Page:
Options for handling a configuration file 
Author Message
 Options for handling a configuration file

I'm looking at various options for handling a configuration file and would
like some opinions.

My config file looks something like:

$base='/home/fred/html';
$logdir="$base/logs";
$reportdir="$base/logs";

etc

I have a CGI script to edit the configuration file.  At the moment, I'm just
doing something like:

require "config.pl";

print $query->textfield(-name=>'logdir',
                           -default=>$logdir);

The problem is that all of the variables that use $base will be expanded, so
to update the base location, requires updating *every* variable.

I was thinking that it would be better to ensure the variables don't expand,
ie:

$logdir will be displayed at $base/logs rather than /home/fred/html/logs

At this stage, I'm not keen to change the format of the configuration file,
but if that is my only option, then I'll do it.

Ideas?



Tue, 11 Nov 2003 08:34:53 GMT  
 Options for handling a configuration file

Quote:

> I'm looking at various options for handling a configuration file and would
> like some opinions.
> My config file looks something like:
> $base='/home/fred/html';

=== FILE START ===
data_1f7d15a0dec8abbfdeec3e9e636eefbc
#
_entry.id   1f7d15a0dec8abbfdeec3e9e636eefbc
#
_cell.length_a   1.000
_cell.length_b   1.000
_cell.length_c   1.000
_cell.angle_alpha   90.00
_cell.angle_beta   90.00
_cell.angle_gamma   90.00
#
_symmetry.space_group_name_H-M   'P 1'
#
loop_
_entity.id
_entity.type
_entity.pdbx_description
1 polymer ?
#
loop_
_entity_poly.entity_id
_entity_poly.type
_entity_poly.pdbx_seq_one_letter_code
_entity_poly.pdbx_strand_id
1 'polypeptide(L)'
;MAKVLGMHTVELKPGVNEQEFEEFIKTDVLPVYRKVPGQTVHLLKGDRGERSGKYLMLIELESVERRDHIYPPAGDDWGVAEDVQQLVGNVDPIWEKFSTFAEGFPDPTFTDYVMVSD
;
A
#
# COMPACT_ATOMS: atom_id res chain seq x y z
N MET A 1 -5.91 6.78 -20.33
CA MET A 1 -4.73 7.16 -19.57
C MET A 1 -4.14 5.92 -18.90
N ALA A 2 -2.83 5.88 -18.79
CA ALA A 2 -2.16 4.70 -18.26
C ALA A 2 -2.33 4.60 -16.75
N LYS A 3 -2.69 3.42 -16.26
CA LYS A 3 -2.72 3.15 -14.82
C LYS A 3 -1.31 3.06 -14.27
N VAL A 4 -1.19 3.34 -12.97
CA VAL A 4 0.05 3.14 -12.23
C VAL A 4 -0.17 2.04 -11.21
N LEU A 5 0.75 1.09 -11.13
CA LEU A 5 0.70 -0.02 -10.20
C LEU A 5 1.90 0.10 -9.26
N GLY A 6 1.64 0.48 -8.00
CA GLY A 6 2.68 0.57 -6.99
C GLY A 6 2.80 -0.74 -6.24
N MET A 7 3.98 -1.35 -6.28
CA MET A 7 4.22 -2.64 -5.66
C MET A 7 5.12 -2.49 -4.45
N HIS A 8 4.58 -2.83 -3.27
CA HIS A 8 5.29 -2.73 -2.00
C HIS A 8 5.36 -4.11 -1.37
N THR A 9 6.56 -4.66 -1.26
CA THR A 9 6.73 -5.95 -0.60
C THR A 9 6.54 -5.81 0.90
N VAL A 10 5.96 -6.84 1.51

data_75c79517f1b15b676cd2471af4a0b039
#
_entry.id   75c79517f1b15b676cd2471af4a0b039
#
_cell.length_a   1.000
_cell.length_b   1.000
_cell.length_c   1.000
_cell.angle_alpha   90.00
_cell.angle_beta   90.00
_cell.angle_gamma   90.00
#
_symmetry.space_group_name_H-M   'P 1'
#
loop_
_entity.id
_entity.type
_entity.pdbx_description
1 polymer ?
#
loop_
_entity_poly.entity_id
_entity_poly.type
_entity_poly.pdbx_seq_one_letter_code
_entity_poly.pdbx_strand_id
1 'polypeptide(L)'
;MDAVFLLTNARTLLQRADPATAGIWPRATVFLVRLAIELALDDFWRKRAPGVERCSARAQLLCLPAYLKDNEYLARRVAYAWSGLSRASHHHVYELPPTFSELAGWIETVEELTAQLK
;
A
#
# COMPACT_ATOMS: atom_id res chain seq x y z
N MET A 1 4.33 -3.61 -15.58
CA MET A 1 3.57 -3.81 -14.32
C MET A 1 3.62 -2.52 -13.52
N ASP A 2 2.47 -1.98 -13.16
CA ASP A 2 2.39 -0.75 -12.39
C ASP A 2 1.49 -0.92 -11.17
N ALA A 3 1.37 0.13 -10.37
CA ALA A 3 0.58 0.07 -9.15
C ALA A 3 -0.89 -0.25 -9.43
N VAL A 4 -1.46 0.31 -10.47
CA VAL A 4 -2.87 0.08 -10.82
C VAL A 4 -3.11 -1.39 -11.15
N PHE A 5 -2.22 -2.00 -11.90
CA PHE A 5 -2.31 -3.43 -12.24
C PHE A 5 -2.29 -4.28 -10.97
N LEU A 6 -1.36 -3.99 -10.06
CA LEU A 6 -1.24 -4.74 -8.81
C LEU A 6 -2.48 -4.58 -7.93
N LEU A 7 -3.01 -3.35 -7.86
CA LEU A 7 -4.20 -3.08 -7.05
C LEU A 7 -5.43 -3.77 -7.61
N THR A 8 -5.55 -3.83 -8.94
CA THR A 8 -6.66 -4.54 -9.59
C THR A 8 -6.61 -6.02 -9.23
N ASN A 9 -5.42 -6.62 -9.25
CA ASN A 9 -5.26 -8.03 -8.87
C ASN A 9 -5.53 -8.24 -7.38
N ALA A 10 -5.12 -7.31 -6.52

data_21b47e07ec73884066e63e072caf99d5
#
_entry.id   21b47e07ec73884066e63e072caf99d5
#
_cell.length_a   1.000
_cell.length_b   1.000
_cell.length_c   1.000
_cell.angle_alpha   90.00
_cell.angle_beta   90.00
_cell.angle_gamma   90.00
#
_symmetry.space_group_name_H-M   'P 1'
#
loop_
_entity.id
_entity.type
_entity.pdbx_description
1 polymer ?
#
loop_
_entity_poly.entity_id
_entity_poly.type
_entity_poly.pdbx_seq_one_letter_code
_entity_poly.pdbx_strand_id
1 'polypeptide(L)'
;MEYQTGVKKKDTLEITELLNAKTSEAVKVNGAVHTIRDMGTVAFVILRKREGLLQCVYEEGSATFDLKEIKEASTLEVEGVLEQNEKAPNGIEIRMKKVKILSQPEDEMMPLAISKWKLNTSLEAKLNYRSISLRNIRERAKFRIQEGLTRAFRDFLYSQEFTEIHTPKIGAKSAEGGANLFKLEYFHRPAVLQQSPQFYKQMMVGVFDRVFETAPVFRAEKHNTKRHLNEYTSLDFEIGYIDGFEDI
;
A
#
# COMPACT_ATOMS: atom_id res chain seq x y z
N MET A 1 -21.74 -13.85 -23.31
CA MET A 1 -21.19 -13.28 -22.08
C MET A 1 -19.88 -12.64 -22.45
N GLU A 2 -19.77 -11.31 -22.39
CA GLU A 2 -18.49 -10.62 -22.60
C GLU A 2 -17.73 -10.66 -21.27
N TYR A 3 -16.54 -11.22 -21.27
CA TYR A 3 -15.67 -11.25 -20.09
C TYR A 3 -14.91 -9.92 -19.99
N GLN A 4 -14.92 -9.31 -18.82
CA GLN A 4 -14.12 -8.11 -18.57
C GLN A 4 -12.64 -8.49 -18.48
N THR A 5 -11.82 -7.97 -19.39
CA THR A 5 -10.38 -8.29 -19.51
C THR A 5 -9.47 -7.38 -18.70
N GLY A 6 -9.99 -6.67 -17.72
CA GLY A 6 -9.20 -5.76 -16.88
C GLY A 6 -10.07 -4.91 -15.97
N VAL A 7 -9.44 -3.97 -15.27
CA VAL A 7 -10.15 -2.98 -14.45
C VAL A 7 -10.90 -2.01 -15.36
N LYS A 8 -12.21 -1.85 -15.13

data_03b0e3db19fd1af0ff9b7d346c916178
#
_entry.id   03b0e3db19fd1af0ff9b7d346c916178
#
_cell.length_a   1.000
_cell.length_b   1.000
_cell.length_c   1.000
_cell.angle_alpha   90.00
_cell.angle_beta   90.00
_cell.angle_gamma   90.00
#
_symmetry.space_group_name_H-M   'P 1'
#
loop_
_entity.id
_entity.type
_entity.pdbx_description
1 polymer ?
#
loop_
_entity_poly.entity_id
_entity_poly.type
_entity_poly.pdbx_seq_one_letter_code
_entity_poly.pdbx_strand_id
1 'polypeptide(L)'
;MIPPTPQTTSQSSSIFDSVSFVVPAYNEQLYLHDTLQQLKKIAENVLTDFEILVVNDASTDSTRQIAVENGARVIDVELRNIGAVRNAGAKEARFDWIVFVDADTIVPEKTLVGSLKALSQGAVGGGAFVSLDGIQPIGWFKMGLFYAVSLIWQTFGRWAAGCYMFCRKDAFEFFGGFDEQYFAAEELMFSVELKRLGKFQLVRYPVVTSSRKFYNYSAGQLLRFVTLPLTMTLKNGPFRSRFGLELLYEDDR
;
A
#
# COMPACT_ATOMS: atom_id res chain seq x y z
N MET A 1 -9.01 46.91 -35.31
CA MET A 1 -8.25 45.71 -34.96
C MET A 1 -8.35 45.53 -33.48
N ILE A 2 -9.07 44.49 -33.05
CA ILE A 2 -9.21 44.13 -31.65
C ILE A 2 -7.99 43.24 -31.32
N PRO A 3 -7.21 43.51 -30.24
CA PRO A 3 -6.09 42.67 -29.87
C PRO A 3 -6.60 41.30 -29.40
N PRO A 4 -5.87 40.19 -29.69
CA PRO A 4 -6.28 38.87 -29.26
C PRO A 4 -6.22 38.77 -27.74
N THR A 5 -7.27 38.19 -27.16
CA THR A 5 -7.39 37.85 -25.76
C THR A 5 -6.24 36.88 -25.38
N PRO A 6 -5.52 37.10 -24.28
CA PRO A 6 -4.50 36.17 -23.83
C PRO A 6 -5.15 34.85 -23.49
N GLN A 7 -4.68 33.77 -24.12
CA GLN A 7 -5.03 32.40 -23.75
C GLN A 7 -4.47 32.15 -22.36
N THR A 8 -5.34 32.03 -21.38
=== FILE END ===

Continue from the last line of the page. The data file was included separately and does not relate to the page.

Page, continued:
> $logdir="$base/logs";
> $reportdir="$base/logs";
> etc
> I have a CGI script to edit the configuration file.  At the moment, I'm just
> doing something like:
> require "config.pl";
> print $query->textfield(-name=>'logdir',
>                            -default=>$logdir);
> The problem is that all of the variables that use $base will be expanded, so
> to update the base location, requires updating *every* variable.
> I was thinking that it would be better to ensure the variables don't expand,
> ie:
> $logdir will be displayed at $base/logs rather than /home/fred/html/logs
> At this stage, I'm not keen to change the format of the configuration file,
> but if that is my only option, then I'll do it.

Don't require the file; open it as a plain text file and parse it (you
don't have to do a full Perl parse if all the lines are of the form
$variable="quoted string with possible interpolations"; just split on the
equal sign (being sure to use the three-argument form of split in order to
avoid problems with equal signs in the quoted strings) and use substr() or
the like to get the parameter names).

However, I'd be *very* wary of using a CGI script to edit a file
consisting of executable Perl code.  It's dangerous for the same reason
that placing the perl interpreter itself in your CGI directory is
dangerous; it allows anyone who can run the script to get your system to
run whatever Perl code they want.  Taint checking won't help here.



Tue, 11 Nov 2003 09:24:29 GMT  
 
 [ 2 post ] 

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